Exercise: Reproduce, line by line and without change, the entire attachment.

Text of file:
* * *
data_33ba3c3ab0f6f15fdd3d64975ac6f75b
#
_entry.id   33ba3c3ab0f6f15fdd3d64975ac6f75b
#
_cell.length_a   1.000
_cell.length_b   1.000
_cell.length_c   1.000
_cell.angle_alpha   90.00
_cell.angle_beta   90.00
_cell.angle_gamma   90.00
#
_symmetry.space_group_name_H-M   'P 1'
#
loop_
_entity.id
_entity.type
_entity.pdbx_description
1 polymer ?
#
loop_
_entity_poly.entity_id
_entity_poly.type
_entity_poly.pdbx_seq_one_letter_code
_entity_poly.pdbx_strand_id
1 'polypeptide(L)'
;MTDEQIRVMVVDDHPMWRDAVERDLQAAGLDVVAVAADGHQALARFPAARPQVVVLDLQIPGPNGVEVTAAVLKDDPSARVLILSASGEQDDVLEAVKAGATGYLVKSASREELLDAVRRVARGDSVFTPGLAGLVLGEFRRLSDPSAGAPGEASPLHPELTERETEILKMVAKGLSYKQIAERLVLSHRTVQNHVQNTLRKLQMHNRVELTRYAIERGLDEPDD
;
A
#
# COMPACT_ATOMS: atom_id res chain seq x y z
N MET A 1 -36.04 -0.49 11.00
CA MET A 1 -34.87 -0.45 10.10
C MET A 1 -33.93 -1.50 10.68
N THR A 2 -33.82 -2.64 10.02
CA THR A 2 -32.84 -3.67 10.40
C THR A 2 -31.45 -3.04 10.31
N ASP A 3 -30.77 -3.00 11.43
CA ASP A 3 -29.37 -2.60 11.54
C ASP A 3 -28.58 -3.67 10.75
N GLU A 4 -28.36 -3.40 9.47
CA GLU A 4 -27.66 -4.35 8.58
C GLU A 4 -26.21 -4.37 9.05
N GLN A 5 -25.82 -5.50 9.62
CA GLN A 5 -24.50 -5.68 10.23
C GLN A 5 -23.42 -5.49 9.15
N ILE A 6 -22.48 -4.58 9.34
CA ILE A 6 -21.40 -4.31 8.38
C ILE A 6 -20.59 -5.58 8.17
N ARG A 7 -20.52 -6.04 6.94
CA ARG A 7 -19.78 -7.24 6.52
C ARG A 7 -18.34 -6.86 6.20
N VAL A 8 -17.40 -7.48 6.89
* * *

data_33ba3c3ab0f6f15fdd3d64975ac6f75b
#
_entry.id   33ba3c3ab0f6f15fdd3d64975ac6f75b
#
_cell.length_a   1.000
_cell.length_b   1.000
_cell.length_c   1.000
_cell.angle_alpha   90.00
_cell.angle_beta   90.00
_cell.angle_gamma   90.00
#
_symmetry.space_group_name_H-M   'P 1'
#
loop_
_entity.id
_entity.type
_entity.pdbx_description
1 polymer ?
#
loop_
_entity_poly.entity_id
_entity_poly.type
_entity_poly.pdbx_seq_one_letter_code
_entity_poly.pdbx_strand_id
1 'polypeptide(L)'
;MTDEQIRVMVVDDHPMWRDAVERDLQAAGLDVVAVAADGHQALARFPAARPQVVVLDLQIPGPNGVEVTAAVLKDDPSARVLILSASGEQDDVLEAVKAGATGYLVKSASREELLDAVRRVARGDSVFTPGLAGLVLGEFRRLSDPSAGAPGEASPLHPELTERETEILKMVAKGLSYKQIAERLVLSHRTVQNHVQNTLRKLQMHNRVELTRYAIERGLDEPDD
;
A
#
# COMPACT_ATOMS: atom_id res chain seq x y z
N MET A 1 -36.04 -0.49 11.00
CA MET A 1 -34.87 -0.45 10.10
C MET A 1 -33.93 -1.50 10.68
N THR A 2 -33.82 -2.64 10.02
CA THR A 2 -32.84 -3.67 10.40
C THR A 2 -31.45 -3.04 10.31
N ASP A 3 -30.77 -3.00 11.43
CA ASP A 3 -29.37 -2.60 11.54
C ASP A 3 -28.58 -3.67 10.75
N GLU A 4 -28.36 -3.40 9.47
CA GLU A 4 -27.66 -4.35 8.58
C GLU A 4 -26.21 -4.37 9.05
N GLN A 5 -25.82 -5.50 9.62
CA GLN A 5 -24.50 -5.68 10.23
C GLN A 5 -23.42 -5.49 9.15
N ILE A 6 -22.48 -4.58 9.34
CA ILE A 6 -21.40 -4.31 8.38
C ILE A 6 -20.59 -5.58 8.17
N ARG A 7 -20.52 -6.04 6.94
CA ARG A 7 -19.78 -7.24 6.52
C ARG A 7 -18.34 -6.86 6.20
N VAL A 8 -17.40 -7.48 6.89